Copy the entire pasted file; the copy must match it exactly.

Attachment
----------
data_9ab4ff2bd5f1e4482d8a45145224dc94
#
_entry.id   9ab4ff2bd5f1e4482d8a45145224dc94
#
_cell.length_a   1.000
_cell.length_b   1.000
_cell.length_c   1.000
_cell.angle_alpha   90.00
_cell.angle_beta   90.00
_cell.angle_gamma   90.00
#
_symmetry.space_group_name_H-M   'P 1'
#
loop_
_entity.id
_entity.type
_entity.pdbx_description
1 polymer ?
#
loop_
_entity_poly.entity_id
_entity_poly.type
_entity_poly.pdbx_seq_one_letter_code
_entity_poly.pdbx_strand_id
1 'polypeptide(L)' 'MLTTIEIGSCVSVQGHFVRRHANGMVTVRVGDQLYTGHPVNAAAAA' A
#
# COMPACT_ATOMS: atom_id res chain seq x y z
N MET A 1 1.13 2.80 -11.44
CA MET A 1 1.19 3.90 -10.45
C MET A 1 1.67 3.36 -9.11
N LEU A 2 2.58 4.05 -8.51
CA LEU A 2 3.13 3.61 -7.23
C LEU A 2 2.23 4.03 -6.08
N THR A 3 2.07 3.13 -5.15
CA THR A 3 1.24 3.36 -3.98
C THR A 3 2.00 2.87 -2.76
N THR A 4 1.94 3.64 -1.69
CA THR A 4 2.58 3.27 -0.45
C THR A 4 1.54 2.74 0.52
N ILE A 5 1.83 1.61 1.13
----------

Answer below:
data_9ab4ff2bd5f1e4482d8a45145224dc94
#
_entry.id   9ab4ff2bd5f1e4482d8a45145224dc94
#
_cell.length_a   1.000
_cell.length_b   1.000
_cell.length_c   1.000
_cell.angle_alpha   90.00
_cell.angle_beta   90.00
_cell.angle_gamma   90.00
#
_symmetry.space_group_name_H-M   'P 1'
#
loop_
_entity.id
_entity.type
_entity.pdbx_description
1 polymer ?
#
loop_
_entity_poly.entity_id
_entity_poly.type
_entity_poly.pdbx_seq_one_letter_code
_entity_poly.pdbx_strand_id
1 'polypeptide(L)' 'MLTTIEIGSCVSVQGHFVRRHANGMVTVRVGDQLYTGHPVNAAAAA' A
#
# COMPACT_ATOMS: atom_id res chain seq x y z
N MET A 1 1.13 2.80 -11.44
CA MET A 1 1.19 3.90 -10.45
C MET A 1 1.67 3.36 -9.11
N LEU A 2 2.58 4.05 -8.51
CA LEU A 2 3.13 3.61 -7.23
C LEU A 2 2.23 4.03 -6.08
N THR A 3 2.07 3.13 -5.15
CA THR A 3 1.24 3.36 -3.98
C THR A 3 2.00 2.87 -2.76
N THR A 4 1.94 3.64 -1.69
CA THR A 4 2.58 3.27 -0.45
C THR A 4 1.54 2.74 0.52
N ILE A 5 1.83 1.61 1.13